Syria’s deputy foreign minister Faisal Mekdad says that Bashar Assad is ready to cooperate with a U.S. military campaign against the Islamic State in his country — as long as President Obama agrees to get in touch with the brutal dictator and coordinate a strategy.
Mekdad was interviewed in Damascus by NBC’s Bill Neely about President Obama’s Wednesday night speech, in which the president announced American plans to bomb the Islamic State within Syria. Assad’s government, which has been battling the Islamic State and other rebel groups since 2011, appears open to the idea of working with the U.S. military against a common enemy, despite almost being bombed by the U.S. just one year previously.
“We shall cooperate with any country that’s combating the menace of terrorism,” Mekdad said. “And when it comes to combating ISIS, then we have no reservations whatsoever to work together with any real force that wants to eliminate this menace. Because now, the United States and Syria are facing the same enemy.”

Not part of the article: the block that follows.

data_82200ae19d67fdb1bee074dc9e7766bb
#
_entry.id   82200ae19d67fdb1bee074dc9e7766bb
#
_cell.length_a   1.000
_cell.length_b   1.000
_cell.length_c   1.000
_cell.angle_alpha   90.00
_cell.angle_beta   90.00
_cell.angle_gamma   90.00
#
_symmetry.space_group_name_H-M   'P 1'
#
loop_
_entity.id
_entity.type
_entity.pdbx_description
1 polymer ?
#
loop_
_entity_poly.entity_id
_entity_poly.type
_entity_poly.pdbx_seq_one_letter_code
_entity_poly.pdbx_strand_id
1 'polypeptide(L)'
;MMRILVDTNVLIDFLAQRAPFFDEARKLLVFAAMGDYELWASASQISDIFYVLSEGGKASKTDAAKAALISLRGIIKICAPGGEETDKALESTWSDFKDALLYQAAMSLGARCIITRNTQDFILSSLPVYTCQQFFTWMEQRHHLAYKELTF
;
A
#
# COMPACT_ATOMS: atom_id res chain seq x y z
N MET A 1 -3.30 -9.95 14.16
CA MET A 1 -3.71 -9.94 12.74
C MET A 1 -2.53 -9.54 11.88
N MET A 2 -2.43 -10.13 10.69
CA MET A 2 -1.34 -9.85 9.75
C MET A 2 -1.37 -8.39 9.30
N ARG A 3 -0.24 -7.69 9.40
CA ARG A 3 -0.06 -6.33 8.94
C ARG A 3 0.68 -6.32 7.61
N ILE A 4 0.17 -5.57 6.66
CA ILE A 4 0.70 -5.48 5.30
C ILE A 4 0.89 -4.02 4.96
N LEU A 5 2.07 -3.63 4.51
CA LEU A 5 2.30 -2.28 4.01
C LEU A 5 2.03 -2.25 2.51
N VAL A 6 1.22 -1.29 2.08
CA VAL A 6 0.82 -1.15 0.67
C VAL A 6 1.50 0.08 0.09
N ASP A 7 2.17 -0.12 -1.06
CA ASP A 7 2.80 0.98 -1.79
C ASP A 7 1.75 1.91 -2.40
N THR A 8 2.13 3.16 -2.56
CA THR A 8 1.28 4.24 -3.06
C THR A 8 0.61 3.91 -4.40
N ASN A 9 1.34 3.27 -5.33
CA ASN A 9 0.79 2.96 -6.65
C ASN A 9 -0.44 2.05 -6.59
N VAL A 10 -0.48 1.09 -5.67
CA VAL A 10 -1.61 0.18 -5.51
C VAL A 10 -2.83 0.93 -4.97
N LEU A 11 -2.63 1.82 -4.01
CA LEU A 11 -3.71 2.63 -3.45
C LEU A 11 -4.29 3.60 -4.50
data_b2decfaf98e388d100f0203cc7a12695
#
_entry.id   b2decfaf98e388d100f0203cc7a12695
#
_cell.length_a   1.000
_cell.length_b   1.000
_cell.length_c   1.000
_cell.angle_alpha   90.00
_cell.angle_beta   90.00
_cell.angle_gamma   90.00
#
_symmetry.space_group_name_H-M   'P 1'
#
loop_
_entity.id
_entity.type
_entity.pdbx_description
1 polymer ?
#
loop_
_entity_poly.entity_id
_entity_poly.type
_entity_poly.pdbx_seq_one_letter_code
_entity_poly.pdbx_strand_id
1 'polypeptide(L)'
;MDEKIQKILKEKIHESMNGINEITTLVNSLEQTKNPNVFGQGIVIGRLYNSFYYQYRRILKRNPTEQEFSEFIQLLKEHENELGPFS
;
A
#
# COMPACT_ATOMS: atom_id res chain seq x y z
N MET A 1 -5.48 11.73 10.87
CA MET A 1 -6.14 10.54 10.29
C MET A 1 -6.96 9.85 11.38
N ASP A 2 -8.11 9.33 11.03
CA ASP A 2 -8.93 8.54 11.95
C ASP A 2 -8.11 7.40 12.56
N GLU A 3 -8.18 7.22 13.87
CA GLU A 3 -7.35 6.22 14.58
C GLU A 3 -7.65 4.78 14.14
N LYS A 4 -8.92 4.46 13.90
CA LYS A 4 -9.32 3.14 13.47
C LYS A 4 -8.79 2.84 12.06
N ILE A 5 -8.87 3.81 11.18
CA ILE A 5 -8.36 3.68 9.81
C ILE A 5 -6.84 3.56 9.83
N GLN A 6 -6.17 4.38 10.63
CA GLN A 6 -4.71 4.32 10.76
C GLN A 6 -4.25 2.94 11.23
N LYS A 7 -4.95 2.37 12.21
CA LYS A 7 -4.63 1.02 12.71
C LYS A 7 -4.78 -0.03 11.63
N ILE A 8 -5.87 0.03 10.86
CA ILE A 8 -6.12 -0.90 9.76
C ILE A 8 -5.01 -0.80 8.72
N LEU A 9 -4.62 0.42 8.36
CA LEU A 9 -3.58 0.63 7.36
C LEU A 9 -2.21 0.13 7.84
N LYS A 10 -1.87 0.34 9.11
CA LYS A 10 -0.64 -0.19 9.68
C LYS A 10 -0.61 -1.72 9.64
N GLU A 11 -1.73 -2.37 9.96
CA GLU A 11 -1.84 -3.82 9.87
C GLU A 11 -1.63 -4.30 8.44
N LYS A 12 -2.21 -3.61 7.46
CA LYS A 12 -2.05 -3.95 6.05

Neely, however, doesn’t think the Syrians’ proposal is all that serious, given that the president would be joining up with a head of state whom he’s said he wants to leave office. ”I don’t think, genuinely, they expect the president, or any of his administration, to pick up the phone and actually call,” Neely told MSNBC.
“This is a very uncomfortable – not alliance, but it’s a very uncomfortable arrangement — that the United States finds itself in,” Neely said, ”in that the most enthusiastic Arab country in the fight against ISIS is possibly Syria.”